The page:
Fresh meat guaranteed
The controller aims his scanner like a pistol at the joint of pork. The small yet subtle difference: He won’t be making any holes. Instead the laser light is reflected and returns a wealth of information on the condition of the raw joint.
A scene like this has long ceased to be a vision of the future. Under the overall control of the Fraunhofer Institute for Reliability and Microintegration (IZM) researchers have developed a fresh meat scanner for the FreshScan project funded by the Federal Ministry for Research. One crucial contribution was made by the Ferdinand Braun Institute for High Frequency Engineering in Adlershof (FBH). Here Martin Maiwald and his colleagues developed two tiny laser light sources for the scanner – robust and energy saving for daily applications. Using light of a specific wavelength the FreshScan researchers can track chemical changes that for instance take place in the proteins when the meat matures and ages. “It works pretty well with pork”, explained Maiwald. Now the researchers are transferring this to other kinds of food as well.
In a similar manner the freshness of fruit and vegetables can be measured, their ripeness assessed, and key constituents determined. “Thanks to microsystems engineering these devices are getting cheaper and compacter and can also be used in future as mobile units for nondestructive inspections in production areas”, explained Martin Geyer, Head of the Horticultural Engineering Department at ATB Potsdam. Light sources that earlier covered whole tabletops are today no larger than a paperclip. Small sensors with a radio and memory unit can even be implanted in fruit, e.g. for analysing the impact loads en route from the tree to the consumer. Transport can therefore be optimised and quality losses prevented. “These developments can potentially monitor the entire production stream”, explained Geyer. As early as agricultural production they could identify water and fertiliser needs. And as intelligent labels on food packaging they can continuously register storage and transport conditions like humidity and temperature – so that rotten meat scandals stay a thing of the past.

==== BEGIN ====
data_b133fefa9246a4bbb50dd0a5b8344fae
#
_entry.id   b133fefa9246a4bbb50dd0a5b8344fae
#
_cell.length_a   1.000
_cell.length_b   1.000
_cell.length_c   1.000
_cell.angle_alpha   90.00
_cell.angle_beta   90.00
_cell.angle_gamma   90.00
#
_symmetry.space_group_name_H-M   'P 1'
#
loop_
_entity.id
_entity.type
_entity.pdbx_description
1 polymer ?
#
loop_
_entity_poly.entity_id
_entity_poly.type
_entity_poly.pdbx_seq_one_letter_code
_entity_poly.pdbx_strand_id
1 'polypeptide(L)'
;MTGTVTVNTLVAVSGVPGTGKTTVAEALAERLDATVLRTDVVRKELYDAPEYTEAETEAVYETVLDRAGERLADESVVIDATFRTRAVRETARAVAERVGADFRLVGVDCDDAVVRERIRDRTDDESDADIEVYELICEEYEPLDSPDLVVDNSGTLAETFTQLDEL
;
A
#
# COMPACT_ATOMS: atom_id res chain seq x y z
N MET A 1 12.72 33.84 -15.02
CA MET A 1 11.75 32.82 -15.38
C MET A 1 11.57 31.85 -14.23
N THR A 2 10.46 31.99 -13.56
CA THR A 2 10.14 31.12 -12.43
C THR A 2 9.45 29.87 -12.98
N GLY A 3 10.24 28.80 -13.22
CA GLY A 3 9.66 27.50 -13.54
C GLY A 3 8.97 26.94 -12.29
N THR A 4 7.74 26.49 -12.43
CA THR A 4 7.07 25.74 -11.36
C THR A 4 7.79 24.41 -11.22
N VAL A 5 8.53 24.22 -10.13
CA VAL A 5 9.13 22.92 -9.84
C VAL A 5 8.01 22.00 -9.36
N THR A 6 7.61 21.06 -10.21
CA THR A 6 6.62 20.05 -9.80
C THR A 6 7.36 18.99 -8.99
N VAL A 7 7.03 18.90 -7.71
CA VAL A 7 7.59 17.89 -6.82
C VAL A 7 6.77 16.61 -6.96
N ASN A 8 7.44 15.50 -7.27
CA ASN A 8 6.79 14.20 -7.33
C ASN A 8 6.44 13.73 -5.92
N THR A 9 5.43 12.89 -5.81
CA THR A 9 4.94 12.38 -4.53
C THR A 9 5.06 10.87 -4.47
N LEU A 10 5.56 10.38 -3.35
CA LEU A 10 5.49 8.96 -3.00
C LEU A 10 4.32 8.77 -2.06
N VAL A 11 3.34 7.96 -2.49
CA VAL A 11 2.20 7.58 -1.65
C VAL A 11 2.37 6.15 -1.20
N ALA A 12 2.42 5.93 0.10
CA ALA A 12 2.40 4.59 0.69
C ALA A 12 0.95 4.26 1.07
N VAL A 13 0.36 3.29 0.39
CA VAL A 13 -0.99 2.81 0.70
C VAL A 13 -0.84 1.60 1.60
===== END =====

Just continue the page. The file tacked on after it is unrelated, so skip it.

Dr. Uta Deffke
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Ferdinand-Braun-Institut, Leibniz-Institut für Höchstfrequenztechnik (FBH) [more]